Eeeek, a quandary

Hmm. What do you do when you realize (based on your own work and some deduction related to part of the molecule described) that something someone showed in a talk and published in a paper is extremely likely to be completely artifactual?

It's a minor issue, and unlikely to be field-defining or anything, so it's not like some major dogma needs to be unseated here. But the poor scientists who are working on this will likely continue to study this artifact, and it makes me sad because they are very nice people who are genuinely excited about this thing they think it novel and useful.

I mean, maybe it's not an artifact--we'd have to do the experiment to find out. But if it is...

This sucks.

8 thoughts on “Eeeek, a quandary

  1. Tell them. They'll be disappointed, but not as much as when they inevitably find out for themselves.But be sure of what it is you're telling them...

  2. Tell them. If they look into it and realize that you are correct, then they need to correct the publication record. Depending on the details of the nature of the "artifact" this could be either by retraction, or by publishing a clarification as a letter to the editor or "correspondence" or "matter arising". if they fail to do this, and you yourself have confirmed it's an artifact, then you ought to send such a correspondence to the journal.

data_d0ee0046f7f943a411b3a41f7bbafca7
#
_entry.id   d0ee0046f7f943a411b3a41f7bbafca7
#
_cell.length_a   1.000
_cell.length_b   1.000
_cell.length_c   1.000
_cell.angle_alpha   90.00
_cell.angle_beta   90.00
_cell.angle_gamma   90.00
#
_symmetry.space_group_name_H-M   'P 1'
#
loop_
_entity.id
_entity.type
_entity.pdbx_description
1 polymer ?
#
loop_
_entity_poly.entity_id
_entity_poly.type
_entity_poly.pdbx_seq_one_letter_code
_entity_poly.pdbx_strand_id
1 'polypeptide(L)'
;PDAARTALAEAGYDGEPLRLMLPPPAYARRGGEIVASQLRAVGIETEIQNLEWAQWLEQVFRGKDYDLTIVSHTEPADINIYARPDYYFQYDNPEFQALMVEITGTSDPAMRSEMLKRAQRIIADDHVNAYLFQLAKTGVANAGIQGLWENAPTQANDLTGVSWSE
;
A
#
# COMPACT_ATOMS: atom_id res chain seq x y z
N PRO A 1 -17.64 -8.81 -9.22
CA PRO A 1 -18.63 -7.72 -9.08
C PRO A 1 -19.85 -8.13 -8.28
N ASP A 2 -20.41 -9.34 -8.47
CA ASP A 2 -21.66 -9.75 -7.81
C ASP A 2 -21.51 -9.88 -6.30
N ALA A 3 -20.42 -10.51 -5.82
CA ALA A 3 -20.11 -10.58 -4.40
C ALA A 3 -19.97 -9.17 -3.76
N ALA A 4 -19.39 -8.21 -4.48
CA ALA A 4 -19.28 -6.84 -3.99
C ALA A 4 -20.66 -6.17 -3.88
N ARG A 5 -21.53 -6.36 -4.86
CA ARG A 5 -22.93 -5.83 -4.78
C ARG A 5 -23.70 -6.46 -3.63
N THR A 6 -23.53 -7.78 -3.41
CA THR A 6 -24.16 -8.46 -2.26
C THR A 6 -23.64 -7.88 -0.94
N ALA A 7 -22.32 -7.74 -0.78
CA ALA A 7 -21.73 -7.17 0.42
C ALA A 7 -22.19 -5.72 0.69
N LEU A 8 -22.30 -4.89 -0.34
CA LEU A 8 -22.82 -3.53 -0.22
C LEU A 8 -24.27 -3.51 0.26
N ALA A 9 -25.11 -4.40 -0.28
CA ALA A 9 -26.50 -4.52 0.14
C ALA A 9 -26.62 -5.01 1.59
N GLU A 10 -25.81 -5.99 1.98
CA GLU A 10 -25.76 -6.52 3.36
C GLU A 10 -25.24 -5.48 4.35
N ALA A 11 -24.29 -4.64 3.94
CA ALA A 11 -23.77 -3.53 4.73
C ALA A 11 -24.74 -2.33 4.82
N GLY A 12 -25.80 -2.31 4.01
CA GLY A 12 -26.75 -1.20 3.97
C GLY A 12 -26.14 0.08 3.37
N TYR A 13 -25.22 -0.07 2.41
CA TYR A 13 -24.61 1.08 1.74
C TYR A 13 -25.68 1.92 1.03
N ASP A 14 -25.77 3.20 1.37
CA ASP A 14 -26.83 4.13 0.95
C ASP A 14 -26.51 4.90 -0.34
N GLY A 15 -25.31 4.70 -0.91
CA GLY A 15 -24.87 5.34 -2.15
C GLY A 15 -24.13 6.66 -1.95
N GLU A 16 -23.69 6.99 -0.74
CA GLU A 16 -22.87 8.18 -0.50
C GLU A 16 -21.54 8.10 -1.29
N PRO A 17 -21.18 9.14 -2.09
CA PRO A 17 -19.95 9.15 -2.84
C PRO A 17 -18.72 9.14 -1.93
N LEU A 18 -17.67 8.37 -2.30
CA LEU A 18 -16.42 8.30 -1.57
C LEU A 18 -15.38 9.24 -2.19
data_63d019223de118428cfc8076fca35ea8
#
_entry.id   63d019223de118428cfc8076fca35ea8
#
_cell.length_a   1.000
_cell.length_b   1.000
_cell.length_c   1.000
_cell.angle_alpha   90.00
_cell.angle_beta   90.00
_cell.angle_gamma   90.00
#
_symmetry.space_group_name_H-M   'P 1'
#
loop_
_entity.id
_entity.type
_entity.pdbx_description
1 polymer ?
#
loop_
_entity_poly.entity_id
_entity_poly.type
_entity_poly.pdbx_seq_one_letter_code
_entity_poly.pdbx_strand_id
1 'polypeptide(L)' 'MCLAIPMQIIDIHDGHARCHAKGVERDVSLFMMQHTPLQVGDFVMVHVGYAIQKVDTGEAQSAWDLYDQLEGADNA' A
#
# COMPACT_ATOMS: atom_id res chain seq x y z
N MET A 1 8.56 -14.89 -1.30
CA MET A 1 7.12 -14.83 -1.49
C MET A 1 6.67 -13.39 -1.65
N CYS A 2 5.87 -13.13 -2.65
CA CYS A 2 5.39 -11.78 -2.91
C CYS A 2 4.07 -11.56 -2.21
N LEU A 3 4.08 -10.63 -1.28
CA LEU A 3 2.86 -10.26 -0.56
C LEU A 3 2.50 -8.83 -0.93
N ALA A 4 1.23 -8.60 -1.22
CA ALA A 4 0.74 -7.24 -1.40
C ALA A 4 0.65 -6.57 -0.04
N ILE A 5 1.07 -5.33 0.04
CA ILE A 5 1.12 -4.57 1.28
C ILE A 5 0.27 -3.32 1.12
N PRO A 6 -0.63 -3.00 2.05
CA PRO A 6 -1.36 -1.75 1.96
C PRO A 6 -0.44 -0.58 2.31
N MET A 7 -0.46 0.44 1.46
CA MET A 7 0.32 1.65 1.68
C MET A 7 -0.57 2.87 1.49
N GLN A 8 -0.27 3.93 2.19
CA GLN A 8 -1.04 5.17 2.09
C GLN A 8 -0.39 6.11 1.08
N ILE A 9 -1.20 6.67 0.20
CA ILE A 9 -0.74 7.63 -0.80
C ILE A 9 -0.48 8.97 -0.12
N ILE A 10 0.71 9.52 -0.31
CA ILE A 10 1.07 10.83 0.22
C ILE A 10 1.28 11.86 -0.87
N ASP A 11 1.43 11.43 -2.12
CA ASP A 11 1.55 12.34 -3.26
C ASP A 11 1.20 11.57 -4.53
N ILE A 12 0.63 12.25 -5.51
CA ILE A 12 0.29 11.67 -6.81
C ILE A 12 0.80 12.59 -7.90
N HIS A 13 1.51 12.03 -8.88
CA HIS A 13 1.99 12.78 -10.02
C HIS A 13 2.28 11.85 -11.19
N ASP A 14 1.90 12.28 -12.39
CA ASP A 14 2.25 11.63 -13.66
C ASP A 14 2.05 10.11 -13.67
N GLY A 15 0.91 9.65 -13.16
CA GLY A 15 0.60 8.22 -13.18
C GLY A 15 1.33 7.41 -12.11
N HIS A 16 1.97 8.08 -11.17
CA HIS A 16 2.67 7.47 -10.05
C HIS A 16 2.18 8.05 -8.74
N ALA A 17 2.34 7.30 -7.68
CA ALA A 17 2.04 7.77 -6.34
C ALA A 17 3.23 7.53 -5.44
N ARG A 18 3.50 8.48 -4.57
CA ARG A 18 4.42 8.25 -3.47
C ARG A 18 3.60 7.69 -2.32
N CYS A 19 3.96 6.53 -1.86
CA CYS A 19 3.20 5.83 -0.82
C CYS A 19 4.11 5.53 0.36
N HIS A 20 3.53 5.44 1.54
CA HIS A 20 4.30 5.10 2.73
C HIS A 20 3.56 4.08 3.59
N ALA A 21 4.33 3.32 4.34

3. Yeah, I did talk to them about it at the meeting--the challenge is that they had not considered the specific things I noticed and thought they had addressed them, but had not. So, it might take showing them some evidence and smashing their happiness about their project. 🙁

  4. Tell them! I was on the receiving end of this recently, before I was too far into investigation of the artifact. I was really grateful that this person told me so I didn't waste anymore time.

  5. This is a very, very important consideration. I did a late-career PhD on an esoteric topic on the crossover of biology and chemistry, and realised halfway through that the commonly used chemical techniques were most likely producing artifacts that didn't mean anything biologically. I changed the methods and got different results - which were not so 'nice', but seemed to make more sense. This seemed to be not a 'publishable' result, but I presented at a local conference where there were a lot of grad students, and a couple of years later everyone was asking students in similar fields 'are you sure you are not producing artifacts?' So, one can make a difference with informal conversations. I repeat, it is a VERY important consideration. It is up to those who work in non-traditional crossover areas to spot the glitches. More focussed people just don't think about them. (They are not better or worse scientists, it is just that we are all different).

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